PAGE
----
“Little children, let us not love in word or talk but in deed and in truth.” – 1 John 3:18
“There is no more noble occupation in the world than to assist another human being–to help someone succeed.” – Alan Loy McGinnis
I awoke to the sound of rain, rolled over, and slept two more hours. After breakfast at Wendy’s, I grabbed a Subway sub for later and re-supplied at a gas station food mart. I really didn’t want to walk 2+ non-AT miles back to the trailhead. Fortunately, two Air Force Master Sergeants walked into the store. That was just the break I needed. Airmen have been helping me out since 1988 and I was about to call on them again. “Excuse me, MSgt Corl, I was wondering if there is any chance you and your friend could give a ride to a retired Air Force guy who is hiking the AT.” He replied, “Maybe…you’re not a mass murderer are you?” “I’ll be on my best behavior,” I answered. I enjoyed our short conversation as MSgts Corl and Lucas went out of their way to return me to the trailhead. In addition to being communicators with the 193 Special Operations Wing, they are now officially Trail Angels.
The day was mostly overcast, weedy and, of course, rocky. I ripped a part of the fabric on the upper side of my left shoe, and the right heel continued to peel along the edge. After 11.4 miles, I hiked into the very lively and full 501 Shelter near PA 501. This shelter is 4-sided with a solar shower. The nearby caretaker’s house has a water spigot and outside electrical outlets. In addition to all that, a local pizza place delivers to the shelter. I arrived too late to order pizza, but accepted my fellow hikers’ offer to finish off some leftovers.
The shelter was full of hikers including Mountain Goat (the Aussie piano player) and Pinto/TinkTank (the daughter of my sister Ellen’s friend). I overheard one hiker say, “Poor Two Pack got Giardia. He went into town for meds but returned quicker than the doc recommended. That night he diarrhea’d all over himself, his tent, and his gear. The next morning he threw away everything soiled, gave away the rest, and quit the trail for good.” That shows how quickly a thru-hike attempt can end.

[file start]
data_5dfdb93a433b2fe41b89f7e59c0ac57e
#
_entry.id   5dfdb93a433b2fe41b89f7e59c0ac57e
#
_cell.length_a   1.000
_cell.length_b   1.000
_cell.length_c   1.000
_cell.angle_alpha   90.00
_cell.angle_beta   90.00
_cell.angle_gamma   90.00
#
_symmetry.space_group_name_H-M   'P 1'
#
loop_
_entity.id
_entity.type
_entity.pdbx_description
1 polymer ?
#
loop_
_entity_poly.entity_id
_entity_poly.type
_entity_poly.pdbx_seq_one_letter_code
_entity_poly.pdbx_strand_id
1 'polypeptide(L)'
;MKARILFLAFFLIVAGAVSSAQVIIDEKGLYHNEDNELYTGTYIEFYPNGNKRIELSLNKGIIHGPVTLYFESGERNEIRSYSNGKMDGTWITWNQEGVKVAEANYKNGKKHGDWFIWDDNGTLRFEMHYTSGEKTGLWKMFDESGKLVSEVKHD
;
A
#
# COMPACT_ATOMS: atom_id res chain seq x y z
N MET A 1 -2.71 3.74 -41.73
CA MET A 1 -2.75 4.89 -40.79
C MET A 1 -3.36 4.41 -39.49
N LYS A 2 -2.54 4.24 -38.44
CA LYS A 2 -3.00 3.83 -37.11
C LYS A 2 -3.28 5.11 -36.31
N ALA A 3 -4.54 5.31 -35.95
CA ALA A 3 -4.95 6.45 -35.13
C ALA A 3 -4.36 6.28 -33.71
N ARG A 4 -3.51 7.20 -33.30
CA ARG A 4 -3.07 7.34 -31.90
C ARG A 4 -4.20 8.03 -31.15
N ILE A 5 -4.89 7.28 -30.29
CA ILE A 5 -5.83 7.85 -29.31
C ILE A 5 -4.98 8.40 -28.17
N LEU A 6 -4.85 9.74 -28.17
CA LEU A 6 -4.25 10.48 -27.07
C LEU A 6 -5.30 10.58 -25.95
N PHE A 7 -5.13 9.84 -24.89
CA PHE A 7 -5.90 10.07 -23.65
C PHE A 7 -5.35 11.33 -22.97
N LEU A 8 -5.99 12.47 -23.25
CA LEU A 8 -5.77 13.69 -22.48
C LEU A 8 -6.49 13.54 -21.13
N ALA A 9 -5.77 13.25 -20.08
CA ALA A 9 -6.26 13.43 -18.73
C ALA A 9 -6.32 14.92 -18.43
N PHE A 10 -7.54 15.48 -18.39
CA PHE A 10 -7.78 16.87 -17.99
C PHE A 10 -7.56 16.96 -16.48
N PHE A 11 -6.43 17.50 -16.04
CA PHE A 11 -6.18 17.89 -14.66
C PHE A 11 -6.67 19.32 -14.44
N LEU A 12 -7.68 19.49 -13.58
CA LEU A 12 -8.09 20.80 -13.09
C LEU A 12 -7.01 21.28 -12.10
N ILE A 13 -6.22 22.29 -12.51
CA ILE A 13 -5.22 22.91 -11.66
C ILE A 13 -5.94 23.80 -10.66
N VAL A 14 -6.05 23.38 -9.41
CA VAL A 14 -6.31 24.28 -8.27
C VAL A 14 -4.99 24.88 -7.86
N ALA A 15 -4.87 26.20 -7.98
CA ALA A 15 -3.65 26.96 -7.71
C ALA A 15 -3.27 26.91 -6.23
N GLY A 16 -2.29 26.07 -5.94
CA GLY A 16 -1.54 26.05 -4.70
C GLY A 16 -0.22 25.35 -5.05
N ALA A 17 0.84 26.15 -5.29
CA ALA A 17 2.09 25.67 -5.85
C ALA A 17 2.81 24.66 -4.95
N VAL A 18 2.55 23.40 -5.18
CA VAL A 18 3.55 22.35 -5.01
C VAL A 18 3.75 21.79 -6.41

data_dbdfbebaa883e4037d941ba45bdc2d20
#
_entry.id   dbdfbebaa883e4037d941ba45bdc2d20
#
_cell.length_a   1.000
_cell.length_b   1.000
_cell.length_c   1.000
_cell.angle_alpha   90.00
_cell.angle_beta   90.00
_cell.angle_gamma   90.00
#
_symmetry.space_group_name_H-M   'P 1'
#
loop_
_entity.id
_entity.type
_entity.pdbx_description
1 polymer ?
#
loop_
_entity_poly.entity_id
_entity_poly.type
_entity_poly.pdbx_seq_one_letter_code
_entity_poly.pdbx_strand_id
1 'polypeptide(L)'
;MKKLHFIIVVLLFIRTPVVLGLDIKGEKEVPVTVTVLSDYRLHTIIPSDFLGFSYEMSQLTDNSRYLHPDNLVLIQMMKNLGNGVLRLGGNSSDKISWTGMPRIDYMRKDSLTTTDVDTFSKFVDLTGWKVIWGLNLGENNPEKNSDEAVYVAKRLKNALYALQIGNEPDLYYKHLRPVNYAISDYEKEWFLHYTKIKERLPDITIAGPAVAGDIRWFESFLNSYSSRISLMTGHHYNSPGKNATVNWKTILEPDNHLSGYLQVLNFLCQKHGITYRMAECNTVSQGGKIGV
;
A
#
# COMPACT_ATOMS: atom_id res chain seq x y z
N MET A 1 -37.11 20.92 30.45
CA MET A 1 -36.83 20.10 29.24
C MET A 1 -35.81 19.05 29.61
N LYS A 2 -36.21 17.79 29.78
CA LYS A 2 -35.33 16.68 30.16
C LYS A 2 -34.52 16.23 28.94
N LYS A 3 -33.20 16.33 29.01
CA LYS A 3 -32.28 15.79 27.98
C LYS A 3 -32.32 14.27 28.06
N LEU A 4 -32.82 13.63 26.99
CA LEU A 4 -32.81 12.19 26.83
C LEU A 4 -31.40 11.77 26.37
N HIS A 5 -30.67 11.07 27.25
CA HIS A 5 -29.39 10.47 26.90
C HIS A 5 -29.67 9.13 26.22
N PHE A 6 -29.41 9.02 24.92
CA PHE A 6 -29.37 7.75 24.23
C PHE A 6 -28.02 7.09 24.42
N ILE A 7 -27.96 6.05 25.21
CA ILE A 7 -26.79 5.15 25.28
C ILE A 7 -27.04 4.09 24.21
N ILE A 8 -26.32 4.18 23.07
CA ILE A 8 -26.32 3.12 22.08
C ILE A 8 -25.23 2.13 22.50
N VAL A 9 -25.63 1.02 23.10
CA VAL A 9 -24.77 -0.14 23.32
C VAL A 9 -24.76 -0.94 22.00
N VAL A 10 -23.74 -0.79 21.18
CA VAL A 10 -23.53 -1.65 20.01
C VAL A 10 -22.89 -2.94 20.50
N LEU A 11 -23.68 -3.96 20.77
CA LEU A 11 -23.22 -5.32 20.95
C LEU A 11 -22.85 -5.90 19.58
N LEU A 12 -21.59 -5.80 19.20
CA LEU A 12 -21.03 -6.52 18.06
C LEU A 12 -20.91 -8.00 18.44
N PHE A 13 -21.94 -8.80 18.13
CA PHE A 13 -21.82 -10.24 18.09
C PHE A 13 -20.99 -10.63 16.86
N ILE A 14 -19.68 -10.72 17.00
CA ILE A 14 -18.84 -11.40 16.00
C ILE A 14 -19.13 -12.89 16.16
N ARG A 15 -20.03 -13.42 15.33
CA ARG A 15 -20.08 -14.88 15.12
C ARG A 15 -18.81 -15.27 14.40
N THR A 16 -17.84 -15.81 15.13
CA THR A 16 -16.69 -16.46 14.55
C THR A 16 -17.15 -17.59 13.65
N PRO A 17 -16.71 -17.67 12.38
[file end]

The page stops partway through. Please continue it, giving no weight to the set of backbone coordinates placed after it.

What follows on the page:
After taking a brutally cold “solar shower,” I set up my tent behind the shelter and called my beautiful wife to tell her I love her.
Day 105 was all about rocks. Rocksylvania is officially messing with my feet…and brain. Rather than curse the rocks, I started making up and rapping songs about them as I hiked. A sampling….give me a beat…
I’m talking big rocks, little rocks, pointy rocks, and flat rocks.
Cracked rocks, mossy rocks, hidden rocks, and slanted rocks.
Crag and crust, minerals and ore,
I can’t take these rocks much more.
Wet rock, gravel, slab, and slag,
Trekking pole tips have lost their swag.
Chris Rock, Schoolhouse Rock, and cobblestone,
Rocky Balboa was Sylvester Stallone.
The Rockefellers, The Rockford Files,
so many rocks it’s hard to smile.
The Rocky Horror Picture Show,
can’t feel my feet, I walk real slow.
Rocks Anne, you don’t have to crush my soles tonight, those days are over, at least my Salomons put up a fight.
A little pebble, off trail, all alone,
Bet a fellow hiker passed a kidney stone.
Rock music, Rockabilly, and Raquel Welch, So much bouncing, gotta belch.
Rock, paper, scissors; and look, another boulder!
With each step my feet grow older.
Fred Flintstone and Barney Rubble,
Lived in Bedrock, that spells trouble.
R-O-C-K in the U.S.A., dear Lord please take these rocks away.
Yeah, I probably need to take a zero day.
After 15.1 miles of…rocks, I tented near the Eagles Nest Shelter, along with One Feather, Long Strider, and a few others. I laid in my tent rubbing my numb, battered feet and listening to The Rolling Stones.